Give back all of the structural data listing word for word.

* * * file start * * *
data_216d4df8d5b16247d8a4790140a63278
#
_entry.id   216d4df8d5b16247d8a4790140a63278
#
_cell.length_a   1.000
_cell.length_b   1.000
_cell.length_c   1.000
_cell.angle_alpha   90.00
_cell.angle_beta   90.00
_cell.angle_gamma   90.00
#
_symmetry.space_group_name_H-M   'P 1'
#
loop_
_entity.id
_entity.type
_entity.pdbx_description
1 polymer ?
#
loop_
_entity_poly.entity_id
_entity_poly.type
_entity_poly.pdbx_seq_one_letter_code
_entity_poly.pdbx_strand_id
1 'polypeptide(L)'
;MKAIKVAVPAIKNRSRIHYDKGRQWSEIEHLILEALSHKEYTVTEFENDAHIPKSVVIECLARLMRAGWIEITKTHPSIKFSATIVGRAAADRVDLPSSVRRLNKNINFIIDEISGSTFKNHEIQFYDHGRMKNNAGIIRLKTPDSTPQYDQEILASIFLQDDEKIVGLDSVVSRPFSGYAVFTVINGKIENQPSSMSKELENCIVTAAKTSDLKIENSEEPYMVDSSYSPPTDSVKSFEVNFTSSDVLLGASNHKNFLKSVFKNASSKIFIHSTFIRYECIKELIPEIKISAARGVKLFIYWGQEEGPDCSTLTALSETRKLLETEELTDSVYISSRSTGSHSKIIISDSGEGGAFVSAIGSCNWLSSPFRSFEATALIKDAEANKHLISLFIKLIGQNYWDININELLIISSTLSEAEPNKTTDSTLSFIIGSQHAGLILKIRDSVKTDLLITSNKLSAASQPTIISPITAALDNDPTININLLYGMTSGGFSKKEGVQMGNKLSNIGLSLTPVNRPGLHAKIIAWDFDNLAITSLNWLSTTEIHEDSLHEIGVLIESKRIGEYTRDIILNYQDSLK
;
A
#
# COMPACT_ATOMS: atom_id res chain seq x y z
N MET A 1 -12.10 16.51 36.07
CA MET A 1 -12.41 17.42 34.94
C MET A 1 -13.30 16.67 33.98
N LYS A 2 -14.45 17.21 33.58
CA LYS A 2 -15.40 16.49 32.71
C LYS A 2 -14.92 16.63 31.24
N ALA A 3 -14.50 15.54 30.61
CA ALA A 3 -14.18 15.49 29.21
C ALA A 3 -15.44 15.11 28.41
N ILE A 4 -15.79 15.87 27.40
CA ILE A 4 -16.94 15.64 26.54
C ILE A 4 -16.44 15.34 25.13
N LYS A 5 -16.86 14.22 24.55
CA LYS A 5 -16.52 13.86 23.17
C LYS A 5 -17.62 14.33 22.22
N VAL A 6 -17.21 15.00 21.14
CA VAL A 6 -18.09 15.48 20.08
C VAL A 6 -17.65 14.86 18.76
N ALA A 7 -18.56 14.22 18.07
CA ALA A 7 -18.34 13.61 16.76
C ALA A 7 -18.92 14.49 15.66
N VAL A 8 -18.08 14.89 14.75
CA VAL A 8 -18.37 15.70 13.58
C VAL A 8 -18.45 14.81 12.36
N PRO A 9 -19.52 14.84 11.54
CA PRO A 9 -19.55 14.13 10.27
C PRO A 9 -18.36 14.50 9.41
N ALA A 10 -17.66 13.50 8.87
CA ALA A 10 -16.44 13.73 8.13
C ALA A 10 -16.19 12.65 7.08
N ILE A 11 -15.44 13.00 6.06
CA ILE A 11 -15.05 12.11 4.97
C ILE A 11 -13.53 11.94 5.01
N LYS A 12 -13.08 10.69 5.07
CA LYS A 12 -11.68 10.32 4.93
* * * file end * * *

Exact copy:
data_216d4df8d5b16247d8a4790140a63278
#
_entry.id   216d4df8d5b16247d8a4790140a63278
#
_cell.length_a   1.000
_cell.length_b   1.000
_cell.length_c   1.000
_cell.angle_alpha   90.00
_cell.angle_beta   90.00
_cell.angle_gamma   90.00
#
_symmetry.space_group_name_H-M   'P 1'
#
loop_
_entity.id
_entity.type
_entity.pdbx_description
1 polymer ?
#
loop_
_entity_poly.entity_id
_entity_poly.type
_entity_poly.pdbx_seq_one_letter_code
_entity_poly.pdbx_strand_id
1 'polypeptide(L)'
;MKAIKVAVPAIKNRSRIHYDKGRQWSEIEHLILEALSHKEYTVTEFENDAHIPKSVVIECLARLMRAGWIEITKTHPSIKFSATIVGRAAADRVDLPSSVRRLNKNINFIIDEISGSTFKNHEIQFYDHGRMKNNAGIIRLKTPDSTPQYDQEILASIFLQDDEKIVGLDSVVSRPFSGYAVFTVINGKIENQPSSMSKELENCIVTAAKTSDLKIENSEEPYMVDSSYSPPTDSVKSFEVNFTSSDVLLGASNHKNFLKSVFKNASSKIFIHSTFIRYECIKELIPEIKISAARGVKLFIYWGQEEGPDCSTLTALSETRKLLETEELTDSVYISSRSTGSHSKIIISDSGEGGAFVSAIGSCNWLSSPFRSFEATALIKDAEANKHLISLFIKLIGQNYWDININELLIISSTLSEAEPNKTTDSTLSFIIGSQHAGLILKIRDSVKTDLLITSNKLSAASQPTIISPITAALDNDPTININLLYGMTSGGFSKKEGVQMGNKLSNIGLSLTPVNRPGLHAKIIAWDFDNLAITSLNWLSTTEIHEDSLHEIGVLIESKRIGEYTRDIILNYQDSLK
;
A
#
# COMPACT_ATOMS: atom_id res chain seq x y z
N MET A 1 -12.10 16.51 36.07
CA MET A 1 -12.41 17.42 34.94
C MET A 1 -13.30 16.67 33.98
N LYS A 2 -14.45 17.21 33.58
CA LYS A 2 -15.40 16.49 32.71
C LYS A 2 -14.92 16.63 31.24
N ALA A 3 -14.50 15.54 30.61
CA ALA A 3 -14.18 15.49 29.21
C ALA A 3 -15.44 15.11 28.41
N ILE A 4 -15.79 15.87 27.40
CA ILE A 4 -16.94 15.64 26.54
C ILE A 4 -16.44 15.34 25.13
N LYS A 5 -16.86 14.22 24.55
CA LYS A 5 -16.52 13.86 23.17
C LYS A 5 -17.62 14.33 22.22
N VAL A 6 -17.21 15.00 21.14
CA VAL A 6 -18.09 15.48 20.08
C VAL A 6 -17.65 14.86 18.76
N ALA A 7 -18.56 14.22 18.07
CA ALA A 7 -18.34 13.61 16.76
C ALA A 7 -18.92 14.49 15.66
N VAL A 8 -18.08 14.89 14.75
CA VAL A 8 -18.37 15.70 13.58
C VAL A 8 -18.45 14.81 12.36
N PRO A 9 -19.52 14.84 11.54
CA PRO A 9 -19.55 14.13 10.27
C PRO A 9 -18.36 14.50 9.41
N ALA A 10 -17.66 13.50 8.87
CA ALA A 10 -16.44 13.73 8.13
C ALA A 10 -16.19 12.65 7.08
N ILE A 11 -15.44 13.00 6.06
CA ILE A 11 -15.05 12.11 4.97
C ILE A 11 -13.53 11.94 5.01
N LYS A 12 -13.08 10.69 5.07
CA LYS A 12 -11.68 10.32 4.93